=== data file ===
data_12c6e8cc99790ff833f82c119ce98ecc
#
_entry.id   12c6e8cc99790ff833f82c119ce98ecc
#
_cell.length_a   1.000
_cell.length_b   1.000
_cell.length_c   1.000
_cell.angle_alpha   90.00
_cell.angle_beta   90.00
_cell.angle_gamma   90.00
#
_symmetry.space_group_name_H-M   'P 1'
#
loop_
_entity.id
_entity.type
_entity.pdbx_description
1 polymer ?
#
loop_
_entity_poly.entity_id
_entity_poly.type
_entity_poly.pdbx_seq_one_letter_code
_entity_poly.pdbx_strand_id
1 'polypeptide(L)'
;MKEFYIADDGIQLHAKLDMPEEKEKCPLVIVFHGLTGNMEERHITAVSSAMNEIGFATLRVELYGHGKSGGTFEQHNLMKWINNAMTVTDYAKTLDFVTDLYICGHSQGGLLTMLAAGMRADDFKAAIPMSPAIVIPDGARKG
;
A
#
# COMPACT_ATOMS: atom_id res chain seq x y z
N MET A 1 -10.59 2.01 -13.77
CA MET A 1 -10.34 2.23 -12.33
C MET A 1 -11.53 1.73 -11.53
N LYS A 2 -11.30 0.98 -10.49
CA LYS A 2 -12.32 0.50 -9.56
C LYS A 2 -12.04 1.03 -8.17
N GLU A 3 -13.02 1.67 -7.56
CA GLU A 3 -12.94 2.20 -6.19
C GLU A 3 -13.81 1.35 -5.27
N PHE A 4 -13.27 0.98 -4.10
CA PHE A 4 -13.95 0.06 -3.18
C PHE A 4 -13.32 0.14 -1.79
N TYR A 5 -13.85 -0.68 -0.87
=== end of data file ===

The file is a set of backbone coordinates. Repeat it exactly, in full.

data_12c6e8cc99790ff833f82c119ce98ecc
#
_entry.id   12c6e8cc99790ff833f82c119ce98ecc
#
_cell.length_a   1.000
_cell.length_b   1.000
_cell.length_c   1.000
_cell.angle_alpha   90.00
_cell.angle_beta   90.00
_cell.angle_gamma   90.00
#
_symmetry.space_group_name_H-M   'P 1'
#
loop_
_entity.id
_entity.type
_entity.pdbx_description
1 polymer ?
#
loop_
_entity_poly.entity_id
_entity_poly.type
_entity_poly.pdbx_seq_one_letter_code
_entity_poly.pdbx_strand_id
1 'polypeptide(L)'
;MKEFYIADDGIQLHAKLDMPEEKEKCPLVIVFHGLTGNMEERHITAVSSAMNEIGFATLRVELYGHGKSGGTFEQHNLMKWINNAMTVTDYAKTLDFVTDLYICGHSQGGLLTMLAAGMRADDFKAAIPMSPAIVIPDGARKG
;
A
#
# COMPACT_ATOMS: atom_id res chain seq x y z
N MET A 1 -10.59 2.01 -13.77
CA MET A 1 -10.34 2.23 -12.33
C MET A 1 -11.53 1.73 -11.53
N LYS A 2 -11.30 0.98 -10.49
CA LYS A 2 -12.32 0.50 -9.56
C LYS A 2 -12.04 1.03 -8.17
N GLU A 3 -13.02 1.67 -7.56
CA GLU A 3 -12.94 2.20 -6.19
C GLU A 3 -13.81 1.35 -5.27
N PHE A 4 -13.27 0.98 -4.10
CA PHE A 4 -13.95 0.06 -3.18
C PHE A 4 -13.32 0.14 -1.79
N TYR A 5 -13.85 -0.68 -0.87